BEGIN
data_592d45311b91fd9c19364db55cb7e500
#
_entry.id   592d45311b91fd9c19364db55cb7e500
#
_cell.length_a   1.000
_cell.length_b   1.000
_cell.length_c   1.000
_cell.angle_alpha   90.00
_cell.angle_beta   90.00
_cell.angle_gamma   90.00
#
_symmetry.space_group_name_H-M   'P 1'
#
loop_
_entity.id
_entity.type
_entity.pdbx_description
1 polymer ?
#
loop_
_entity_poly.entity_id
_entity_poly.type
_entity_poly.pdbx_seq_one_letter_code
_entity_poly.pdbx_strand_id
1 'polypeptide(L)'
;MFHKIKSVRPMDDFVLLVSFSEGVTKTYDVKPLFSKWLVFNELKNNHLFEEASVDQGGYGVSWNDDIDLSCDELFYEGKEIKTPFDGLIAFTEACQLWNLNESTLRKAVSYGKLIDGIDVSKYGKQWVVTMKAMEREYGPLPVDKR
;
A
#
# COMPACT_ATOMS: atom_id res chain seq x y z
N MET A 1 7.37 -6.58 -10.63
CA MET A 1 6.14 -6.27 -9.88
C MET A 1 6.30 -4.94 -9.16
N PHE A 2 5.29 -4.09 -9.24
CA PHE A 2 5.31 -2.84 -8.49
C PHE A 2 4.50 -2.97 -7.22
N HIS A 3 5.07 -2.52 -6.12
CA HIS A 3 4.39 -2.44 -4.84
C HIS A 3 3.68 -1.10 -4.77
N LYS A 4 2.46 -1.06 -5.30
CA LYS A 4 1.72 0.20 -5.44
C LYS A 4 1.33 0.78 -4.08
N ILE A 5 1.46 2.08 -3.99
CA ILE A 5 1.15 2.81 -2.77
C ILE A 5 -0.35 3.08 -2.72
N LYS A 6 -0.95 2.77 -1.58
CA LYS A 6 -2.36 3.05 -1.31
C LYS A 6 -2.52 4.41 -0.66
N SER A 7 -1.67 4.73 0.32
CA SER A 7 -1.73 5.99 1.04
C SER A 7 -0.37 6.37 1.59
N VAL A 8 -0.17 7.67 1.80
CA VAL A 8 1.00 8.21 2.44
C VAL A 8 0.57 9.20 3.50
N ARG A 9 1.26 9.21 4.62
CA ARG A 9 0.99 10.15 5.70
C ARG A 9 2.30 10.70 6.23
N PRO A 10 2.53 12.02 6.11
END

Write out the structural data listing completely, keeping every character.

data_592d45311b91fd9c19364db55cb7e500
#
_entry.id   592d45311b91fd9c19364db55cb7e500
#
_cell.length_a   1.000
_cell.length_b   1.000
_cell.length_c   1.000
_cell.angle_alpha   90.00
_cell.angle_beta   90.00
_cell.angle_gamma   90.00
#
_symmetry.space_group_name_H-M   'P 1'
#
loop_
_entity.id
_entity.type
_entity.pdbx_description
1 polymer ?
#
loop_
_entity_poly.entity_id
_entity_poly.type
_entity_poly.pdbx_seq_one_letter_code
_entity_poly.pdbx_strand_id
1 'polypeptide(L)'
;MFHKIKSVRPMDDFVLLVSFSEGVTKTYDVKPLFSKWLVFNELKNNHLFEEASVDQGGYGVSWNDDIDLSCDELFYEGKEIKTPFDGLIAFTEACQLWNLNESTLRKAVSYGKLIDGIDVSKYGKQWVVTMKAMEREYGPLPVDKR
;
A
#
# COMPACT_ATOMS: atom_id res chain seq x y z
N MET A 1 7.37 -6.58 -10.63
CA MET A 1 6.14 -6.27 -9.88
C MET A 1 6.30 -4.94 -9.16
N PHE A 2 5.29 -4.09 -9.24
CA PHE A 2 5.31 -2.84 -8.49
C PHE A 2 4.50 -2.97 -7.22
N HIS A 3 5.07 -2.52 -6.12
CA HIS A 3 4.39 -2.44 -4.84
C HIS A 3 3.68 -1.10 -4.77
N LYS A 4 2.46 -1.06 -5.30
CA LYS A 4 1.72 0.20 -5.44
C LYS A 4 1.33 0.78 -4.08
N ILE A 5 1.46 2.08 -3.99
CA ILE A 5 1.15 2.81 -2.77
C ILE A 5 -0.35 3.08 -2.72
N LYS A 6 -0.95 2.77 -1.58
CA LYS A 6 -2.36 3.05 -1.31
C LYS A 6 -2.52 4.41 -0.66
N SER A 7 -1.67 4.73 0.32
CA SER A 7 -1.73 5.99 1.04
C SER A 7 -0.37 6.37 1.59
N VAL A 8 -0.17 7.67 1.80
CA VAL A 8 1.00 8.21 2.44
C VAL A 8 0.57 9.20 3.50
N ARG A 9 1.26 9.21 4.62
CA ARG A 9 0.99 10.15 5.70
C ARG A 9 2.30 10.70 6.23
N PRO A 10 2.53 12.02 6.11